UK Claimant Count Posts Rise, No Stimulus Provided
The data of the UK Office for National Statistics on the national labour market suggests that the UK economy takes its time to revive.
The UK unemployment is flat at 4.9% for the 3rd consecutive month. Over the last 16 years it only dipped 0.1% from its high of 5%. But the number of Brits receiving unemployment benefits swelled by 8,100, perfectly matching forecasts.
The International Labour Organization paints a less alarming picture of the UK labour market. According to its statistics, the UK unemployment rate went down 8.2% in March and April, and still it remains at the highest levels since 1996.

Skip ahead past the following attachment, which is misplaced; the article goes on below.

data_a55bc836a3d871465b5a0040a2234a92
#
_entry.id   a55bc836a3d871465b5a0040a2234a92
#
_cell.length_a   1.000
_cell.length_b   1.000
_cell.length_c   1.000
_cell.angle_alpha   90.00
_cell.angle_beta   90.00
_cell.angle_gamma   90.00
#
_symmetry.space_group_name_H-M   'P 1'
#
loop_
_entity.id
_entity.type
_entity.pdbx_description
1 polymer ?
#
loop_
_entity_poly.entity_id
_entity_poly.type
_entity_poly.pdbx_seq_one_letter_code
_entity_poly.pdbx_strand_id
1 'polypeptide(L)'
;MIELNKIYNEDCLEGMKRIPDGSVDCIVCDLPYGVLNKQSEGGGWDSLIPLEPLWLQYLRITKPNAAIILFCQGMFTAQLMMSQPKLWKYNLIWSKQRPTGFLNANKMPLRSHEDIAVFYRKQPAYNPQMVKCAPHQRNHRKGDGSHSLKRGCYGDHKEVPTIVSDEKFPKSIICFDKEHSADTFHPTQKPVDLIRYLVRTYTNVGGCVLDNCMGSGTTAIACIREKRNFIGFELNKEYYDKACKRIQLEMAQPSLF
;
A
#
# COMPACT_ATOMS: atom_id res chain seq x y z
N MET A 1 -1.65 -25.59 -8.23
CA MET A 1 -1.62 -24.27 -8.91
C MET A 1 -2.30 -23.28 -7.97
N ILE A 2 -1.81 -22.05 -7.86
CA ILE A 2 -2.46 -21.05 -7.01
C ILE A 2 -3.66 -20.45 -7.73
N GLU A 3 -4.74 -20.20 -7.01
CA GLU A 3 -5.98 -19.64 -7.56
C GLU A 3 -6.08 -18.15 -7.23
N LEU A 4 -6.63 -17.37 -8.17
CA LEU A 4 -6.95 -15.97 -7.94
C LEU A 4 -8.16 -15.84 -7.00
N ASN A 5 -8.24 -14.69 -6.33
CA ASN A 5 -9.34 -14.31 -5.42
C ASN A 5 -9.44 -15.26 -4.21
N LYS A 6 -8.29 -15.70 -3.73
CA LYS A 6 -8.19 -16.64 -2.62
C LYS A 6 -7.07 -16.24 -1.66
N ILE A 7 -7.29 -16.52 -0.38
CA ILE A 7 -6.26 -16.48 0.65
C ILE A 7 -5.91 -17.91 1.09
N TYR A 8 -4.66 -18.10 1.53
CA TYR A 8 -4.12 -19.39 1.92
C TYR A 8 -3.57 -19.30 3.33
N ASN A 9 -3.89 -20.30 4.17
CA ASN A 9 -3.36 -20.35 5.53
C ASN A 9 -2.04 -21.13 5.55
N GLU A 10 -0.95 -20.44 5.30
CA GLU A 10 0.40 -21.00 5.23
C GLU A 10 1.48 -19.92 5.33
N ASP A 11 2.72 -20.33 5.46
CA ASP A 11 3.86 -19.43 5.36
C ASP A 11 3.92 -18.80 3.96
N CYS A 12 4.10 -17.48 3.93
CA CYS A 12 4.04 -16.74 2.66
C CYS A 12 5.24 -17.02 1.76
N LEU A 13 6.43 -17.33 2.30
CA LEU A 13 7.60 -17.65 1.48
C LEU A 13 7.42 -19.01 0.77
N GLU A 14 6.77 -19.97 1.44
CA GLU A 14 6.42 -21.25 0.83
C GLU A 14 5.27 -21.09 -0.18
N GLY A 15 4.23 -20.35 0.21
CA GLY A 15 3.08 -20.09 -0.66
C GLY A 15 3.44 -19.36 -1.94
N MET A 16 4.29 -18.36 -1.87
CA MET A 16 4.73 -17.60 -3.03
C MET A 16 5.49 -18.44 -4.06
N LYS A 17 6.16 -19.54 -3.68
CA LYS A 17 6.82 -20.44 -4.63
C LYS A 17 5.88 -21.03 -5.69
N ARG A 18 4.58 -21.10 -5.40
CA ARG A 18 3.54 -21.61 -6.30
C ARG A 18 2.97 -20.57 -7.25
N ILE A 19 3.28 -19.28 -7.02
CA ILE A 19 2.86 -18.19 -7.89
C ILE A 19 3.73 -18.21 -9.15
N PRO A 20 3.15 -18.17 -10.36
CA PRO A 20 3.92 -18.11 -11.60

Despite the recession-hit economy and zero growth, the Bank of England did not approve any additional monetary stimulus. This is what all market participants are longing for.
At its recent meeting, the Bank of England kept the key interest rate at the previous level 0.5%.
The Bank of England governors scrupled to launch another round of quantitative easing due to political uncertainties in France and Greece. The minutes of the June MPC meeting published yesterday show that the policymakers split 5-4 against more stimulus. Such a negligent divergence in votes provides ground to suppose that the bank would restart its programme of quantitative easing very soon — at its next meeting.